In a significant stride toward expanding access to addiction treatment services, the Substance Abuse and Mental Health Services Administration (SAMHSA) published, on January 31, its Final Rule allowing telehealth access to buprenorphine and methadone through Opioid Treatment Programs (OTPs). This new authority marks a pivotal moment in addressing access to effective treatment options.
SAMHSA's decision to enable telehealth access represents a progressive response to lessons learned from the COVID-19 pandemic. The pandemic not only heightened the demand for addiction treatment services but also underscored the necessity of flexible and innovative approaches to healthcare delivery.
Historically, the conventional in-person OTP model of care posed logistical barriers for many patients, particularly those residing in rural or underserved areas. By embracing telehealth modalities, SAMHSA has removed geographical constraints and enhanced the accessibility of life-saving medications for individuals in need.
The inclusion of buprenorphine and methadone in telehealth services signifies a departure from conventional norms within the addiction treatment landscape. Traditionally, strict regulations surrounding the dispensing of these medications required in-person visits, posing challenges for patients with limited mobility or transportation options. By leveraging telehealth technologies, individuals can now receive critical medications without the impediments of needing to be in physical proximity.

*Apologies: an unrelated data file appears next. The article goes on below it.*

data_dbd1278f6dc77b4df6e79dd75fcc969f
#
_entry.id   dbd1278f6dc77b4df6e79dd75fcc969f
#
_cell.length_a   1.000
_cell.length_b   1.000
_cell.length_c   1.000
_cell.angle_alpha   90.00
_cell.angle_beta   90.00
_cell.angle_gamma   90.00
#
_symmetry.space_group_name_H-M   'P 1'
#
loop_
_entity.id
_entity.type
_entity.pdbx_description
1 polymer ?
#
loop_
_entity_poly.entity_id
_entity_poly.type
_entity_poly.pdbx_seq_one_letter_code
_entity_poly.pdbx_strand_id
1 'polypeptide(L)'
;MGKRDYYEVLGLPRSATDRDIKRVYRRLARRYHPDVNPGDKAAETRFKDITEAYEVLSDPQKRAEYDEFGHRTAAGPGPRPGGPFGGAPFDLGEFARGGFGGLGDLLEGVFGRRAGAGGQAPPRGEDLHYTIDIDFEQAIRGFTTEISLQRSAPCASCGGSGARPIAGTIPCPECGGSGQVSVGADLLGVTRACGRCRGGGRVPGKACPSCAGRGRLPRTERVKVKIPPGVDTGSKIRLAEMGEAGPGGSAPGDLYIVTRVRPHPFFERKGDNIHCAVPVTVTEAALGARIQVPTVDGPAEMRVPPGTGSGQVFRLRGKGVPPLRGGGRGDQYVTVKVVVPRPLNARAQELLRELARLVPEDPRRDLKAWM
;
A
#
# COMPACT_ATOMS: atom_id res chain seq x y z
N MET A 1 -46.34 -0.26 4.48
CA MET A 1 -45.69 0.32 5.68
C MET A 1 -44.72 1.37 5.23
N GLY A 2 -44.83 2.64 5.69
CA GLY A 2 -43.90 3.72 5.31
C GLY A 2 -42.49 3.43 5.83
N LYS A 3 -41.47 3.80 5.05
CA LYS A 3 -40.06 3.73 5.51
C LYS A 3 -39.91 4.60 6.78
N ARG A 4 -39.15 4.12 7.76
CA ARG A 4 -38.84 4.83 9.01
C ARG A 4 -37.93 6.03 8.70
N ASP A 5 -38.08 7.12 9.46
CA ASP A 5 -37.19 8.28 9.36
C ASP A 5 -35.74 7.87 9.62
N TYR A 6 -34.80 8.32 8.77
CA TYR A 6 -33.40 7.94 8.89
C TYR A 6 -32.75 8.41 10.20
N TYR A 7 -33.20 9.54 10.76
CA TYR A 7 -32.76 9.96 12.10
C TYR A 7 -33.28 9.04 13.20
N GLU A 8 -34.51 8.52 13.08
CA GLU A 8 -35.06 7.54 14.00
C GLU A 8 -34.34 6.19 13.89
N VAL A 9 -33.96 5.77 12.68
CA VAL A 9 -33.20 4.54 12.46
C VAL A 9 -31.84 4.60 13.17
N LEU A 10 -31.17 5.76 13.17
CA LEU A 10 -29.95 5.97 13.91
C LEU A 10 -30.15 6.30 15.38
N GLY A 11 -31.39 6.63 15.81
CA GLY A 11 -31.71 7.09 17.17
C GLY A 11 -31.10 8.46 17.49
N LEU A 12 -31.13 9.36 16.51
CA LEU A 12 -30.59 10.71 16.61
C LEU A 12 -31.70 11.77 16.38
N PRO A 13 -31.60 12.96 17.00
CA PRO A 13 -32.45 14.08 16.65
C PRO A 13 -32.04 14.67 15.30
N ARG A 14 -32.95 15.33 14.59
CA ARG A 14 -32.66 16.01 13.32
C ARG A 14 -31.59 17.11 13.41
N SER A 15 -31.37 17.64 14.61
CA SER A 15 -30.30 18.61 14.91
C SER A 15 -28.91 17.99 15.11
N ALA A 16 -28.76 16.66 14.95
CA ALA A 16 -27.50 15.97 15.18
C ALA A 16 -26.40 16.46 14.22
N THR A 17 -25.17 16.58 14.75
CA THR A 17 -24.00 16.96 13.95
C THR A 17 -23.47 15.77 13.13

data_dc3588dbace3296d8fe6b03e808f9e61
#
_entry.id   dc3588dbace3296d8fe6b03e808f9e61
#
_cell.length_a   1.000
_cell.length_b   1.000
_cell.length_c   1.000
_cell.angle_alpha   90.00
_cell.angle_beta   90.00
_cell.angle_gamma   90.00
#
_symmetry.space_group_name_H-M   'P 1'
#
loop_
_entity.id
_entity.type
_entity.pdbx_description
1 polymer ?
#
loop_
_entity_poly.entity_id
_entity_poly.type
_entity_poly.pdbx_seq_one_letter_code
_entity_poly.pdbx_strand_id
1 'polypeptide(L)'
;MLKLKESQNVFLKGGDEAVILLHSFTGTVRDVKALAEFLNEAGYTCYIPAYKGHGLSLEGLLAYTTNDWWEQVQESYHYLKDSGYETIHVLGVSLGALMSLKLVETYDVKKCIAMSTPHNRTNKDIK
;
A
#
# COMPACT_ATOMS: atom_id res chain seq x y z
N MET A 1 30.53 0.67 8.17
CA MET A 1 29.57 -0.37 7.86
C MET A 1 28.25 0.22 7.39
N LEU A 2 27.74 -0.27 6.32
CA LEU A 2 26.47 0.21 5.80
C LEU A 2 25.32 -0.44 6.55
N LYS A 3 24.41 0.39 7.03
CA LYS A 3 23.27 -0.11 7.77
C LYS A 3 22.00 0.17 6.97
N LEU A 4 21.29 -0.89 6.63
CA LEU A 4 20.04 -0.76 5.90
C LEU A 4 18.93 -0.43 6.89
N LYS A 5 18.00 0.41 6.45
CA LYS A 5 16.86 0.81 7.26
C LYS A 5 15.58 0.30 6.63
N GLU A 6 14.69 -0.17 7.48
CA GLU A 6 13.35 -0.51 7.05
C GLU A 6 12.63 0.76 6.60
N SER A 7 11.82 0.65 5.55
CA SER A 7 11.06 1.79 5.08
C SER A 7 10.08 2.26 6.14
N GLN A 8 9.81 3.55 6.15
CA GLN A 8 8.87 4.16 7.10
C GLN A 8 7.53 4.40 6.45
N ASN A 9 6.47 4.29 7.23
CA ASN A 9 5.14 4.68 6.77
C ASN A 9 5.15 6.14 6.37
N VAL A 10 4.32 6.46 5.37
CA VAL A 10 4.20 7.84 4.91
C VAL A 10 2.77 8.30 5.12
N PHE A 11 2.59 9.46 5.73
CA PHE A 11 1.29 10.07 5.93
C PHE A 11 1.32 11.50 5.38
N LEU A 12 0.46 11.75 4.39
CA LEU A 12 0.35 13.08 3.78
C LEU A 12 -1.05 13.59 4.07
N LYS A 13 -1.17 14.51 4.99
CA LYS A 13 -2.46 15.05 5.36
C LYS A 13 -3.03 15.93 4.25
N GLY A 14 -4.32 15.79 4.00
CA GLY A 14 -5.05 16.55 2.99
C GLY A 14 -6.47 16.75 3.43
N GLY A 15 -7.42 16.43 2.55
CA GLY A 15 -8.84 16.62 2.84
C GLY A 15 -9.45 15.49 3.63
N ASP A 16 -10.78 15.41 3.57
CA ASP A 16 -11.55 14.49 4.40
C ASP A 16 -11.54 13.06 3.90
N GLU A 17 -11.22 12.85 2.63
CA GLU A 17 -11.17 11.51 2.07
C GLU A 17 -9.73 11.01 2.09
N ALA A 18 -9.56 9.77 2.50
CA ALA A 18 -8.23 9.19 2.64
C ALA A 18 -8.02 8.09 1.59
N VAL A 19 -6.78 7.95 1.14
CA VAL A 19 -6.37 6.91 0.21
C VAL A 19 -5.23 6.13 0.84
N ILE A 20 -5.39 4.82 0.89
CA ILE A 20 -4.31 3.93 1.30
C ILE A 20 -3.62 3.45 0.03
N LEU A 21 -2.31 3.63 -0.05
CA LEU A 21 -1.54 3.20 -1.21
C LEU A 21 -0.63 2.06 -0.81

It is important to note that the overall future of remote prescribing of controlled substances outside of the OTP setting is still up in the air. It remains to be seen how the Drug Enforcement Administration will approach that issue.
SAMHSA notes in the Final Rule that the use of telehealth was proved successful during the pandemic, and, more importantly, the use of the telehealth waiver did not result in an increase in overdose deaths. In that respect, SAMHSA decided to allow OTPs to induct new patients into buprenorphine treatment via telehealth without having to see them in person and induct new patients into methadone treatment pursuant to an audiovisual telehealth visit. Patients must still obtain doses of methadone in person at the OTP clinic, and the Final Rule does not allow methadone treatment to be initiated via audio-only telehealth because of the risk factors of the medication. SAMHSA also provides in the Final Rule that telehealth can assist with the psychosocial assessment required within 14 days of induction into treatment. The Final Rule also addresses more flexibility for take-home doses and the removal of the one-year eligibility requirement and allows split dosing and harm reduction activities.
You can access a copy of the Final Rule here.
If you have further questions about the Buprenorphine and Methadone Telehealth Access for OTPs Final Rule or need assistance interpreting federal or state healthcare regulations, please feel free to contact the authors of this alert or your Venable relationship attorney.